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Big Plans for 372 Lafayette Street

372 Lafayette Street

Architect Morris Adjmi has big plans in store for the corner of Lafayette & Great Jones Streets in NoHo. This afternoon, the Landmarks Preservation Commission will be weighing in on his proposed new six-story apartment building at No. 372 Lafayette Street.

Proposed building at 372 Lafayette Street

The proposed building would be constructed primarily of aluminum and would contain rental apartment units. Here’s a rendering from the front:

North elevation

From the side:

East elevation

And from the back:

South elevation

More details and additional renderings can be found on our Landmarks Applications Webpage.

This is not the first time the Commission has seen a proposal for this site. In 2006, architect David Wallance was granted approval by the Commission for a six-story building made of shipping containers. This building was never constructed.

David Wallance's proposal for the site

We’ll be covering today’s hearing, and will provide an update afterward. Be sure to check back to find out how the Commission votes!

Post-hearing update: After reviewing the proposal at today’s hearing, the Commission decided not to vote on the application, but instead asked the applicant to return at a later date with revisions. In general, the Commissioners thought that the size and massing were fine, but as compared to Adjmi’s other projects, this was “safe but disappointing.” They thought that more could be done to break up the monotony of the side (Lafayette Street) facade, and that the architect should be taking more risks with other details including the storefront and canopy, which they thought looked “generic” and “like an afterthought.” For now, it’s back to the drawing board until the design team has made changes and is ready to present them to the Commission. Be sure to follow our Landmarks Applications Webpage to find out when that is scheduled.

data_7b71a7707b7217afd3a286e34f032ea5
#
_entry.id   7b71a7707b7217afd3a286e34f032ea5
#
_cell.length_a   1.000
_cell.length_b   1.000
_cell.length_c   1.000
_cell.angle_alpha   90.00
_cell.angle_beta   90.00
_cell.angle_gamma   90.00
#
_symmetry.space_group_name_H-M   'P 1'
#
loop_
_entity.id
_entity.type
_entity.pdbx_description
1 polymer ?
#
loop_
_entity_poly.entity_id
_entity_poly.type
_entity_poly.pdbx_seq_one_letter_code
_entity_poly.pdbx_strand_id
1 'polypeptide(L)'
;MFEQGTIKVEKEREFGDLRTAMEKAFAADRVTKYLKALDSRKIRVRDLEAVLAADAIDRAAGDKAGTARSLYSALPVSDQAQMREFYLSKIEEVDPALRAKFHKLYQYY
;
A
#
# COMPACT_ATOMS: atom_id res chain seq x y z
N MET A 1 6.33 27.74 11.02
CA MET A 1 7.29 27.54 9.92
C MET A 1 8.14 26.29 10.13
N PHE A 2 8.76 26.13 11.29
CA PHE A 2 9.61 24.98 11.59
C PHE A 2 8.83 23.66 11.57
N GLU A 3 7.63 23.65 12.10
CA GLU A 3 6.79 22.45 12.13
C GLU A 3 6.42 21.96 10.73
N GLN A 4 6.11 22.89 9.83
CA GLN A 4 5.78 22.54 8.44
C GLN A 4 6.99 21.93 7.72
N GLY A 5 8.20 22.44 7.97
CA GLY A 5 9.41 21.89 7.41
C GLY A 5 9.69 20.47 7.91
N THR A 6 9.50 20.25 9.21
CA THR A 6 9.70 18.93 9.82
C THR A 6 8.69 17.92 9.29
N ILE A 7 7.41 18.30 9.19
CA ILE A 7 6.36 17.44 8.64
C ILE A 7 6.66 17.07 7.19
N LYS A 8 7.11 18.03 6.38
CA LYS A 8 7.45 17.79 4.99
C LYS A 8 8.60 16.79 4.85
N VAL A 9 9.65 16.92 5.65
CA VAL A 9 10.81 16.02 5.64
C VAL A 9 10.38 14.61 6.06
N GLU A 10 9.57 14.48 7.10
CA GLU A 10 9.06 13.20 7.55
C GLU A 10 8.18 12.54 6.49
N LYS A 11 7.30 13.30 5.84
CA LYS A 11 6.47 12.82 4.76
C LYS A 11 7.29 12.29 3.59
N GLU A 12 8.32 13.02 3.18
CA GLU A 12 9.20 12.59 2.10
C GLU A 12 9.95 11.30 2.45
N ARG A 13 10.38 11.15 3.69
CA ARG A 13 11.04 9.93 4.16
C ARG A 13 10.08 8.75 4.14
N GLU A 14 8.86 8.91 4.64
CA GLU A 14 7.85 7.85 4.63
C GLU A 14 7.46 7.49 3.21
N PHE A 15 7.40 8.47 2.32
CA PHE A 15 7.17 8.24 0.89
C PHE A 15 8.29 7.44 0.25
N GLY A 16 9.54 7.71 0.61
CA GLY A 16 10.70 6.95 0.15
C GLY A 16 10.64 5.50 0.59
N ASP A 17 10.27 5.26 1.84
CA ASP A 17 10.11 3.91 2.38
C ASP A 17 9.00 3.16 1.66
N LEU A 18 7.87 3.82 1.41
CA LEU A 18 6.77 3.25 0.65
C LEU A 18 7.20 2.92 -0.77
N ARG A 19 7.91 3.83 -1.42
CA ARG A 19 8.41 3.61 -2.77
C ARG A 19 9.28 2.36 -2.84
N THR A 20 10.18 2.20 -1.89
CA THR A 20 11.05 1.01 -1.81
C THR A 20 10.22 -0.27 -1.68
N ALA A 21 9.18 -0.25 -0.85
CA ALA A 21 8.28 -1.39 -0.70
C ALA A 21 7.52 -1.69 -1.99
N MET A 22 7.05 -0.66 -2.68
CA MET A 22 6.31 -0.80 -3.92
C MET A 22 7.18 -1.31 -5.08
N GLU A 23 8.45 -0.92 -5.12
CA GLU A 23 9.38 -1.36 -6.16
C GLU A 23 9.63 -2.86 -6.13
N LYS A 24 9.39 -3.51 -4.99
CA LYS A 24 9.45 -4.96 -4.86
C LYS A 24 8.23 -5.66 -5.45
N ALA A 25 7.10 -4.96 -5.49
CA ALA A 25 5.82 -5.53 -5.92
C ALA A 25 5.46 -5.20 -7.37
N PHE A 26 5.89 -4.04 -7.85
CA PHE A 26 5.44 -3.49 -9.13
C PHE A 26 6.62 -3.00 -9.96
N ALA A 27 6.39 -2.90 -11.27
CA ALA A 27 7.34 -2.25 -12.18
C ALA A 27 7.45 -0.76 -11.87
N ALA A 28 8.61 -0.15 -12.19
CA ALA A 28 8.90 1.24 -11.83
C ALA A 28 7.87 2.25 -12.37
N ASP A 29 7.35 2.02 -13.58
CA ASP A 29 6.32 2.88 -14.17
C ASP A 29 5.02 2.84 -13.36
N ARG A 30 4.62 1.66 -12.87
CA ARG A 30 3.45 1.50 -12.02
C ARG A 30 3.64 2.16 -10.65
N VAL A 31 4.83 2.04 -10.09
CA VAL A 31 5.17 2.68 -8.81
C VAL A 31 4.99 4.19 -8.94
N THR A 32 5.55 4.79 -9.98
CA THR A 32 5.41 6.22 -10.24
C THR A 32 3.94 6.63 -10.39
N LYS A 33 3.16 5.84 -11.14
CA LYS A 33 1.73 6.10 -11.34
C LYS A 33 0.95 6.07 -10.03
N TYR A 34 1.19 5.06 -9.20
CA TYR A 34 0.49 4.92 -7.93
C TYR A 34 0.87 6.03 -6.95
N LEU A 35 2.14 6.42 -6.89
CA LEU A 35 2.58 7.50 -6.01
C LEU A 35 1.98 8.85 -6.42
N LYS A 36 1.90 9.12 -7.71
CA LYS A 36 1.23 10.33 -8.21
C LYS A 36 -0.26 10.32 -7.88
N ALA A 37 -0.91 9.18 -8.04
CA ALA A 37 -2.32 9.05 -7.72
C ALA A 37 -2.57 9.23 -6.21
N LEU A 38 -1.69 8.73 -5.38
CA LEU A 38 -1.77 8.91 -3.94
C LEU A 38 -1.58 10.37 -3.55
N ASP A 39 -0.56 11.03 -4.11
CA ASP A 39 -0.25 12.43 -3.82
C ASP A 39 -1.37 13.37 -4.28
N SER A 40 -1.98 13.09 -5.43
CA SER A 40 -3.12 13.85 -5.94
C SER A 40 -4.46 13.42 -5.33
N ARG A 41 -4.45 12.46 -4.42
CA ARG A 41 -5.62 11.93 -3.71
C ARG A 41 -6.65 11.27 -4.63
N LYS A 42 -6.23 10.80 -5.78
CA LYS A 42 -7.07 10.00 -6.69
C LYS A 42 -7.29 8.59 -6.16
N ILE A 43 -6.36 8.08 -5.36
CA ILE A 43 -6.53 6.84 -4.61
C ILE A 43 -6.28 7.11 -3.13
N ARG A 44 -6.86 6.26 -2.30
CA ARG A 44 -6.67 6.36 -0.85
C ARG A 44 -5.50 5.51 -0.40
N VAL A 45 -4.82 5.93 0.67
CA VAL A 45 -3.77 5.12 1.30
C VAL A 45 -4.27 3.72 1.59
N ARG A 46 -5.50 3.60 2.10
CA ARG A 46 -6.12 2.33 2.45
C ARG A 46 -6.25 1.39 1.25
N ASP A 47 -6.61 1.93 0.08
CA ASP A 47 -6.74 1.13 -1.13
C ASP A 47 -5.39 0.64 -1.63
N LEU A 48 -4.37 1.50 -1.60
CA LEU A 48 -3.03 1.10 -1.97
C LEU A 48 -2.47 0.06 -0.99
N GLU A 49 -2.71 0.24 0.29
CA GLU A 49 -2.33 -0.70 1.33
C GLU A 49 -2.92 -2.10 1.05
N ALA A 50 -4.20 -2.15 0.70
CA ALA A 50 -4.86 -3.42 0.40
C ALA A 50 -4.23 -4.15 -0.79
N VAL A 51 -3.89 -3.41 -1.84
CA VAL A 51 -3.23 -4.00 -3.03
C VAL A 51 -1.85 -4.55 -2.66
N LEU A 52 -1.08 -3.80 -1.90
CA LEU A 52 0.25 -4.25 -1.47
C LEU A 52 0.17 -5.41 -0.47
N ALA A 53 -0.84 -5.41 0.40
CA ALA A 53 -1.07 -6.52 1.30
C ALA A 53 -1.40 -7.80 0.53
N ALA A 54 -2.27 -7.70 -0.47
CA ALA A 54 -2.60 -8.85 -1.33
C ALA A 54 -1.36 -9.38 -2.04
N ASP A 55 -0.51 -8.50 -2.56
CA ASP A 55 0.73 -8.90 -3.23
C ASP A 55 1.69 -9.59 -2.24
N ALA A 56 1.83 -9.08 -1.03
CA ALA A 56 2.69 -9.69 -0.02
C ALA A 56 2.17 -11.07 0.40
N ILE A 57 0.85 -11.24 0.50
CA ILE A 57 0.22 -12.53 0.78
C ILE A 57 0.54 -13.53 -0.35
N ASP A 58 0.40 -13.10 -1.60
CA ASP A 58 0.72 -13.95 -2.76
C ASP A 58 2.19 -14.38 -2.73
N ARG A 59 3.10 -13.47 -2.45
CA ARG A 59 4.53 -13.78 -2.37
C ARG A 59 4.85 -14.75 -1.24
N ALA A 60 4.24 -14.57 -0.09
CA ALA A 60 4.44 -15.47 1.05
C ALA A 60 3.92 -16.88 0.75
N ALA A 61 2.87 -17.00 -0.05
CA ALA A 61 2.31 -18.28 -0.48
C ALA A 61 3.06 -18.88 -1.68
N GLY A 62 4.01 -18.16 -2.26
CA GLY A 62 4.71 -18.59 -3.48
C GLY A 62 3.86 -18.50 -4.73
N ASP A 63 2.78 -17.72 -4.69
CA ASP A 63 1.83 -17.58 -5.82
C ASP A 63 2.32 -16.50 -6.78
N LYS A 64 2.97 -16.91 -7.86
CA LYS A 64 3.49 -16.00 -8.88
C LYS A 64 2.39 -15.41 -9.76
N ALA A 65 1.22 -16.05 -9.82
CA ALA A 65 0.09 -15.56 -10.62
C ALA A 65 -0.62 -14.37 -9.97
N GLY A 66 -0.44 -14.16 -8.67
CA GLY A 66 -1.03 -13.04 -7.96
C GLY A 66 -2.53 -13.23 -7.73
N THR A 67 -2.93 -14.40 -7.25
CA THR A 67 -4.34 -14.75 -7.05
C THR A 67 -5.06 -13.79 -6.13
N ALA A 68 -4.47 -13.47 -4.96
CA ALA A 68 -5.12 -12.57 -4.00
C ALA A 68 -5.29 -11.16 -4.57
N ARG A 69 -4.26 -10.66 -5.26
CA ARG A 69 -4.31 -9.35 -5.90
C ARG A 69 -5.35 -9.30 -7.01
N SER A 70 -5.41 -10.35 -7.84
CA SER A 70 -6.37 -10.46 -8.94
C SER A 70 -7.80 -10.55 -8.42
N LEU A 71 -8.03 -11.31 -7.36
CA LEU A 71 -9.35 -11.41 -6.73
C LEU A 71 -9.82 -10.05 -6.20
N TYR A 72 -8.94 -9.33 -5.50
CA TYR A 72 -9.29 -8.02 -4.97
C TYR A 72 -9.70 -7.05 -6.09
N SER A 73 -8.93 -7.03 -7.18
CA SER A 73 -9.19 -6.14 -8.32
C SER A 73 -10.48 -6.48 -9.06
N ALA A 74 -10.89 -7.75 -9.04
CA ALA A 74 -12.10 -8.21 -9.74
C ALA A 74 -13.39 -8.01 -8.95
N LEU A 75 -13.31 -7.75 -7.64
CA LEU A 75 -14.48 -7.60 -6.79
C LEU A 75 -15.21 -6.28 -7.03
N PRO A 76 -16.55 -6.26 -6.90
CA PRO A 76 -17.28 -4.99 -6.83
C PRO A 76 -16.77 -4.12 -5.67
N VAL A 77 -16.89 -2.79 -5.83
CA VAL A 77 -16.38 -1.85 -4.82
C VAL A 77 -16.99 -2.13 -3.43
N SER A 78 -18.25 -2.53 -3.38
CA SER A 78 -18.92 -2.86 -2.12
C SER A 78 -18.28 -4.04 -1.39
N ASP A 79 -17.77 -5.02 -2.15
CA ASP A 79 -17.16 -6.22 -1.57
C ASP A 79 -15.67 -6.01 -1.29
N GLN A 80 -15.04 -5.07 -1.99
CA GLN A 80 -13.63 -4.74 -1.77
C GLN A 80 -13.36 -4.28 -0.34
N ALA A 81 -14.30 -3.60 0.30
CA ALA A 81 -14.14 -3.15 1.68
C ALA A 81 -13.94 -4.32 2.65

4 responses to “Big Plans for 372 Lafayette Street

  1. I like it. It is respectful of the surroundings which a lot of architecture isn’t. Yet the materials are modern. It gets a thumbs up.

  2. Do they HAVE to be so freaking ugly? I find it hard to believe that professional architects were needed for such tepid, mediocre shoe-boxes. Why can’t it be a requirement that the new designs harmonize with the neighborhood aesthetic. Glass & aluminum boxes are fine in midtown, though still pretty shabby looking, but older neighborhoods should require buildings that look like appropriate.

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